8 And Abraham said, “My son, God will provide for Himself the lamb for a burnt offering.”

Genesis 22:6-8

Remarkably, we discover that not only did Abraham trust God completely, but Isaac trusted Abraham completely, allowing his father to bind him on the altar. And as Abraham raised the knife to kill his son, God intervened, saying:

“Do not lay your hand on the lad, or do anything to him; for now I know that you fear God, since you have not withheld your son, your only son, from Me.”

Genesis 22:12

From the time that sin first entered the world, God had revealed that the penalty for sin was death. But in His mercy, He had always provided a means by which sins could be forgiven, and that was through the death of a suitable substitute. God accepted the sacrifice of an animal as a burnt offering to provide atonement for sin. But here in this first biblical reference to a lamb, we hear Abraham confidently assert that God would provide for Himself the lamb for a burnt offering. And two thousand years later, that promise was fulfilled, with John the Baptist pointing to Jesus and saying, “Behold! The lamb of God who takes away the sin of the world!”

What marvellous grace, that God would provide His only begotten Son as the Lamb of God who alone can take away the sin of the world! Abraham’s son was spared from death at the last moment, but God did not spare His own Son. The New Testament teaches that the blood of those Old Testament sacrifices could never actually take away sin (Hebrews 10:4) but were accepted by God as a temporary measure until the time that the unique Son of God would come and give His life as a ransom for many (Mark 10:45).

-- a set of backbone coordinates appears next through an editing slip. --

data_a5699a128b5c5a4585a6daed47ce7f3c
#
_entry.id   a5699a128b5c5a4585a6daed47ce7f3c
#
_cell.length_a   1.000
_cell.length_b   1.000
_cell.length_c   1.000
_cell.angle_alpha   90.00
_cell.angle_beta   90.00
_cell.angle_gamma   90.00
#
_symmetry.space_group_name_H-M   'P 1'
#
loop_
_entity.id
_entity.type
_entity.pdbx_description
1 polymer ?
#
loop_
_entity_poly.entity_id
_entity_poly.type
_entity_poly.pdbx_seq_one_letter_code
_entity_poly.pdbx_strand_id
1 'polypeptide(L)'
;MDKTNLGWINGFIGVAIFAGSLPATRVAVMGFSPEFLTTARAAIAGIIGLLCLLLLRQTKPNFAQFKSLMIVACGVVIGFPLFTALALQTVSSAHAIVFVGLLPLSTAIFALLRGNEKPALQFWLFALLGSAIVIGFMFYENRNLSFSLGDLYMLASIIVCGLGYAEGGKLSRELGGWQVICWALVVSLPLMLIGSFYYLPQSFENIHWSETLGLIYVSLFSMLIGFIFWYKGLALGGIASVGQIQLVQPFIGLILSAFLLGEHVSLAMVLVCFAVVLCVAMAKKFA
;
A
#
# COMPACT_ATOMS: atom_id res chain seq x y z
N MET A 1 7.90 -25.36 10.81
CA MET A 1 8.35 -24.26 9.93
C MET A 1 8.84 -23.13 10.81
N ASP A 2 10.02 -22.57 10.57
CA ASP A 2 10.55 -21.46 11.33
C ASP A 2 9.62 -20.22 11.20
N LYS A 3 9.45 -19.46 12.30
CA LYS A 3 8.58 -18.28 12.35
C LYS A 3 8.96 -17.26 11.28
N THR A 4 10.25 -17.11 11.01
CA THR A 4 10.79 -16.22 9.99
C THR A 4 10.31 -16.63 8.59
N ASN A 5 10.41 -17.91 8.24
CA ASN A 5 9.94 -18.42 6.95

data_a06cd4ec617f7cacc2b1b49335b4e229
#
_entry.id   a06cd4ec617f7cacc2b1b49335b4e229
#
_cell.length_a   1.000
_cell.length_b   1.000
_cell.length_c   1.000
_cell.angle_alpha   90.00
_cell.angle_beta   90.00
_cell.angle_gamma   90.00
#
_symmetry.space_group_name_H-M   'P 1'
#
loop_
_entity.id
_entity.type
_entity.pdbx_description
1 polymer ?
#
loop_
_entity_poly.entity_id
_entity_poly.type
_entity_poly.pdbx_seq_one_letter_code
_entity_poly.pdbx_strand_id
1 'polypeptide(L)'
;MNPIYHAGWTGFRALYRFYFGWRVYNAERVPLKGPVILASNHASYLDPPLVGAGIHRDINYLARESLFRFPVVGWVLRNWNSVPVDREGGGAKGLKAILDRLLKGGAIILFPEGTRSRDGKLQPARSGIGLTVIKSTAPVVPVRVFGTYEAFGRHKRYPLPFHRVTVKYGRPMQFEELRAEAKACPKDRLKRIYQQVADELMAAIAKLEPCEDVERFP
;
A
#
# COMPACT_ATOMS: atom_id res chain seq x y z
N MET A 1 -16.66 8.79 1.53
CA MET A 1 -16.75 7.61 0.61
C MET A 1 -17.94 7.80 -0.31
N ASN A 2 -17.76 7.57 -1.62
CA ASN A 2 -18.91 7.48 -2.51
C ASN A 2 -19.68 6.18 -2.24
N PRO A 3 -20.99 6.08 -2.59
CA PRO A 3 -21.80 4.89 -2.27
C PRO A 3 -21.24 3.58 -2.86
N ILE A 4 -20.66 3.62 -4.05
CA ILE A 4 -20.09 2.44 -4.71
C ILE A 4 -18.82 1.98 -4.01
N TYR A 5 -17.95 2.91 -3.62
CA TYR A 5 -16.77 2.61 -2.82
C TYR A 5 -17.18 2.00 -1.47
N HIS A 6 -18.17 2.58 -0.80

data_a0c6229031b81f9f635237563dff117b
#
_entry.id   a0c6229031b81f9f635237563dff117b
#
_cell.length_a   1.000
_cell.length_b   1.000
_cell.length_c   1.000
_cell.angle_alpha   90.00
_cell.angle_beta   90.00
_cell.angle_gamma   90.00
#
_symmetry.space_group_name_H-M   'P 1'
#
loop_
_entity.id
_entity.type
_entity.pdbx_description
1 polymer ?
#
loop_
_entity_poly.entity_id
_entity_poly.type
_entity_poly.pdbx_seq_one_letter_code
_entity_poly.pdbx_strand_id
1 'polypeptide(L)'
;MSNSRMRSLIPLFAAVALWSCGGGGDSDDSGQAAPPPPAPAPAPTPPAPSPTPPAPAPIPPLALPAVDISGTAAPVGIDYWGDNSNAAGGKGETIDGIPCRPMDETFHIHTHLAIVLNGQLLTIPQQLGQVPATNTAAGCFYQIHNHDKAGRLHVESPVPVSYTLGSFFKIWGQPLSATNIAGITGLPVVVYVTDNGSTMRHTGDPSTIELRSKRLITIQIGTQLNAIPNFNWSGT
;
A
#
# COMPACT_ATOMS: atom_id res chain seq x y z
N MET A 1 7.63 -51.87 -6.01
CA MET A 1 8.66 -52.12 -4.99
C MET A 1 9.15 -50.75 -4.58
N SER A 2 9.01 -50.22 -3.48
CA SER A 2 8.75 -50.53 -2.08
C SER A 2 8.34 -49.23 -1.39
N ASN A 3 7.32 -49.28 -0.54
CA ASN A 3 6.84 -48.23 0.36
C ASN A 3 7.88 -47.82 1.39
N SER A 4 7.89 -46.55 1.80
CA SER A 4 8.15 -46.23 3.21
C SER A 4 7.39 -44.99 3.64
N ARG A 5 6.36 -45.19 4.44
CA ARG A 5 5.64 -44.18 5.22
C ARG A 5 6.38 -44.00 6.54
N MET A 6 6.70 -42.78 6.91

But there is another key passage that we need to consider in understanding the significance of the Lord Jesus as the Lamb of God. At the start of the book of Exodus, we find that Abraham’s descendants through his son Isaac are growing into a nation, but they have become slaves in Egypt. God sends Moses to tell Pharaoh to let His people go, but Pharaoh refuses to listen to God’s messenger. So God sends ten plagues on Egypt that decimates their economy and shows the utter impotence of the Egyptian deities. The last of these plagues is the death of the firstborn male in every house. But God tells Moses there is a way that the Israelite homes can be spared from the angel of death. They are to take a year-old lamb without blemish, kill it, and apply the blood of the lamb to the doorframe of their houses, with the promise that when He sees the blood, He will pass over their houses (Exodus 12:13). Death came to every house that night– either the death of the firstborn or the death of the lamb.

The Apostle Paul explains that “Christ our Passover was sacrificed for us,” (1 Corinthians 5:7). He was the Lamb without blemish and without spot (1 Peter 1:17-21) who alone can take away the sin of the world. The work of Christ is sufficient for the whole world but is only effective for those who by faith “apply the blood”. Christ has done all that is necessary for your salvation. All you need to do is by faith accept the Lord Jesus as your substitute and ask God to apply the value of the blood of Christ to your account to take away your sins and the punishment they deserve.